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Articles related to neuroscience

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Cover Story: Brain Circuits that Control Drinking
Cutting-edge genetic technology has revealed how the “love hormone” oxytocin protects us from drinking too much, and could lead to a better understanding of the brain circuitry underlying mental illnesses.
Browse: Immune Phases Influence Depression
Browse: Inconsistent Reaction Time Predicts Mortality Browse: Low Blood Sugar in Newborns Linked to Later Difficulties
Browse: Gender Behaviours Inherited from Social Environment Browse: Electromagnetic Stimulation Reorganises Brain
Browse: Financial Decisions Influenced by Light Intensity
Feature: Neural Interfaces: From Disability to Enhancement
Neuroprosthetic arms, mind-controlled exoskeletons and brain–computer interfaces are already enabling the disabled, but what happens when these and other devices become mainstream consumer products that blur the lines between enhanced human and machine?
Feature: Neurogenesis in the Emotion-Processing Centre of the Brain
The generation of neurons during adulthood can affect our behaviour and alter our mood, so the discovery that this occurs in the amygdala could lead to new strategies for the treatment of anxiety-related disorders.
Browse: Brain Structure a Biomarker for Financial Risk Tolerance
Browse: The Brain Is Strobing, Not Constant
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Cover Story: Why Our Brain Craves Random Noise
Sensory deprivation, dreams, hallucinations and the detection of familiar patterns in clouds and repetitive sounds reveal our brain’s determination to make meaning from random noise.
Feature: How We Sense Time
Our sense of time is critical to our everyday experience, from consciousness to movement and learning.
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Feature: Cloudy with a Chance of Seizure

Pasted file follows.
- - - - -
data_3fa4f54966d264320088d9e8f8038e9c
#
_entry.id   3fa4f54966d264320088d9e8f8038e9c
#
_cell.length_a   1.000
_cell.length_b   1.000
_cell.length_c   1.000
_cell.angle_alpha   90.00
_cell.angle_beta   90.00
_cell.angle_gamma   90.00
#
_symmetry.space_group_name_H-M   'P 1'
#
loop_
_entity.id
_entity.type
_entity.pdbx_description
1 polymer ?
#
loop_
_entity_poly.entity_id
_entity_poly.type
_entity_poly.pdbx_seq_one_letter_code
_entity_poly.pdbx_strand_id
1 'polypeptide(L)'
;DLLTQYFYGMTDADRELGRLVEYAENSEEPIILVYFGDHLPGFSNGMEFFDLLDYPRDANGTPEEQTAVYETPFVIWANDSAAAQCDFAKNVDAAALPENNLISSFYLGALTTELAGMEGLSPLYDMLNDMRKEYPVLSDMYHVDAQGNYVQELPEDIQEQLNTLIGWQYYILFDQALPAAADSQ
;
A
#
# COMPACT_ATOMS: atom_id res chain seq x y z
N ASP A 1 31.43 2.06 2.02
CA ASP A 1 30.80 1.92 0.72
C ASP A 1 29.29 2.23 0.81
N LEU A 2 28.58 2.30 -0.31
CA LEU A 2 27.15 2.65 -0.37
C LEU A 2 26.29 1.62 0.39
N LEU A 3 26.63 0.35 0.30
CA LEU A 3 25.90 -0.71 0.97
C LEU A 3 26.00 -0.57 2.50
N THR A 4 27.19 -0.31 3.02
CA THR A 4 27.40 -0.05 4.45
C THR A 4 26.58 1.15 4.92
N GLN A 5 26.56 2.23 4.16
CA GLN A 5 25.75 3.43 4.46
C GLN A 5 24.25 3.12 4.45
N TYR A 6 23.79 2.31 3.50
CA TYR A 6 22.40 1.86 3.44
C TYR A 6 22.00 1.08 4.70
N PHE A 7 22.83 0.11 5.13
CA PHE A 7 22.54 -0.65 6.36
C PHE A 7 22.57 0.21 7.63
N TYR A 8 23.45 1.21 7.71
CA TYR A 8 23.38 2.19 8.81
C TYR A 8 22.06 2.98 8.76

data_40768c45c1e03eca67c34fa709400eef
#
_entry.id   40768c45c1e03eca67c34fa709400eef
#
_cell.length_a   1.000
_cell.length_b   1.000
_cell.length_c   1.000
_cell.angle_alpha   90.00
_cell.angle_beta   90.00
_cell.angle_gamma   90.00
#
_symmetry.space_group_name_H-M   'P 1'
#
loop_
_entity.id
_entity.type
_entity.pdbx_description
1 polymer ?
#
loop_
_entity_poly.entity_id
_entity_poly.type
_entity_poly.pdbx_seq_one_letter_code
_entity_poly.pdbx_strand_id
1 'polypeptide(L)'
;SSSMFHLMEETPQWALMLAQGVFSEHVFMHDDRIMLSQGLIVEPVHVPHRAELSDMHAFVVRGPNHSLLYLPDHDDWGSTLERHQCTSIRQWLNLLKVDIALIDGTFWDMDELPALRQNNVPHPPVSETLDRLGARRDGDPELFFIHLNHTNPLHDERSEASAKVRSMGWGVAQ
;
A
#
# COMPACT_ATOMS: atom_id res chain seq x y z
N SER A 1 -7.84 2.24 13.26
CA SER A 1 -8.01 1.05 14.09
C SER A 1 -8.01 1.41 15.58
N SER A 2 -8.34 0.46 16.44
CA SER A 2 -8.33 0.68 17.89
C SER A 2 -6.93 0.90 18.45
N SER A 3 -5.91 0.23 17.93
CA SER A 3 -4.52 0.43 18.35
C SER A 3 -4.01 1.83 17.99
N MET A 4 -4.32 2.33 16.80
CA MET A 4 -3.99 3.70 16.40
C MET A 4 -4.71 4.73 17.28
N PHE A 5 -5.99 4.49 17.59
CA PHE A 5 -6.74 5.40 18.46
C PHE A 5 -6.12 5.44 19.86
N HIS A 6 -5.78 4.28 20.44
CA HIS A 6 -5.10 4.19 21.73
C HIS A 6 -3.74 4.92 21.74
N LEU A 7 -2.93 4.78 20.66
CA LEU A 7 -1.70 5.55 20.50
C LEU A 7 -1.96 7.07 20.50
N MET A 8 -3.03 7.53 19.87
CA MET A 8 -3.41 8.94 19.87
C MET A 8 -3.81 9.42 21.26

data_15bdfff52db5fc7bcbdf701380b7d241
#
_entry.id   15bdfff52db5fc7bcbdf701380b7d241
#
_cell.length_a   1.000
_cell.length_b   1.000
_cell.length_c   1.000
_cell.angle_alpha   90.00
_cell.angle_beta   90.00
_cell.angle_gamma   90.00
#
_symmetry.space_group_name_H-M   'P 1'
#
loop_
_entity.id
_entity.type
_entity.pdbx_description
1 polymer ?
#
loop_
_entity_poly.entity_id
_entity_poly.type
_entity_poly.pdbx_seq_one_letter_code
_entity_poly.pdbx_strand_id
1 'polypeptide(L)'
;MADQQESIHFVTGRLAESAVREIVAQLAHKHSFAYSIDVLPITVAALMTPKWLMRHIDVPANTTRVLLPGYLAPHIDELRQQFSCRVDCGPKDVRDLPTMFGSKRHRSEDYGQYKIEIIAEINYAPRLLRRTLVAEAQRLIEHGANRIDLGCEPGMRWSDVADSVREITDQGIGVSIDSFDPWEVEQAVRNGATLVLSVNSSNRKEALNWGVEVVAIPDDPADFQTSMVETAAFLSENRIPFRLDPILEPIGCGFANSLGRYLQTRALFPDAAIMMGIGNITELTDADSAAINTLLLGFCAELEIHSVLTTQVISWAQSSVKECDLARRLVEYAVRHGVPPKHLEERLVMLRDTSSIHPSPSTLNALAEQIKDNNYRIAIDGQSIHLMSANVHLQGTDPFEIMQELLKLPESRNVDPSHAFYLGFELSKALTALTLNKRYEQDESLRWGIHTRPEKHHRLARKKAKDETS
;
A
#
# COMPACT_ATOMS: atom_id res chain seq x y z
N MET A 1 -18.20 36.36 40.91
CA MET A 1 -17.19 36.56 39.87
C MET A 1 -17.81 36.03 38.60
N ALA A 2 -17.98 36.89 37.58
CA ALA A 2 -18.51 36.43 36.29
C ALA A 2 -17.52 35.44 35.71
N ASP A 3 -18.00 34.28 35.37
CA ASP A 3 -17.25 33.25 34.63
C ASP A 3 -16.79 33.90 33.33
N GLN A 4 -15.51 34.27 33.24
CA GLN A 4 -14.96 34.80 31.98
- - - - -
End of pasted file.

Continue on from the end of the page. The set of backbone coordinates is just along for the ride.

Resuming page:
Just as we check the weather forecast to plan our daily activities, people with epilepsy will soon be able to check personalised seizure forecasts to determine their risk and take necessary precautions.
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Feature: Chasing the Meaning of Zero
It took early mathematicians until 400 BC to determine the concept of zero, yet the simple bee brain can be trained to recognise an “empty set” within a few hours.
Feature: Stem Cells Short-Circuit Nerve Diseases
Brain stem cells can be stimulated to produce cells that insulate neurons, offering hope for patients with multiple sclerosis and Alzheimer’s disease.
Feature: Positive Minds Wire Our Brains for Tough Times
Positive feelings are linked to brain development in teenagers, giving neuroscientists insights into why people differ in their resilience to stress and other mental health conditions later in life.
Feature: Running for your Life
Exercise can improve the way the brain functions, even in cases of brain trauma. Here’s why.
Feature: The Light Bulb Moment for Brain Development
Some elegant experiments in zebrafish have revealed how sensory experience during infancy can have long-lasting effects on the brain.
Feature: Cognitive Impairment During Pregnancy: Myth or Reality?
While reports of cognitive decline throughout pregnancy are widespread, evidence has been inconclusive. Until now.
Feature: Brain Patterns Put ADHD in Focus
Brain scans are revealing the neurobiology underlying specific symptoms of attention deficit hyperactivity disorder, and raising the prospect of individualised treatments.
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Feature: Your Face Is Your Fortune
Beauty is in the eye of the beholder, but there is an additional treasure-trove of information still to be mined from new ways of looking at people's varying faces.
Browse: Exercise Helps Brain Repair
Gentle exercise improves the capacity of the brain to rewire itself, including the ability to restore functions unrelated to the exercise. However, it is important not to overdo things, as strenuous exercise can interfere with brain redevelopment.
Browse: Bigger brains could help us see better
Bigger brain areas could have evolved to help us perceive more, and more accurately, according to a new study published by scientists at the University of Bath.
Browse: Air pollution linked to brain alterations and cognitive impairment in children Browse: Want to Remember Your Dreams? Try Taking Vitamin B6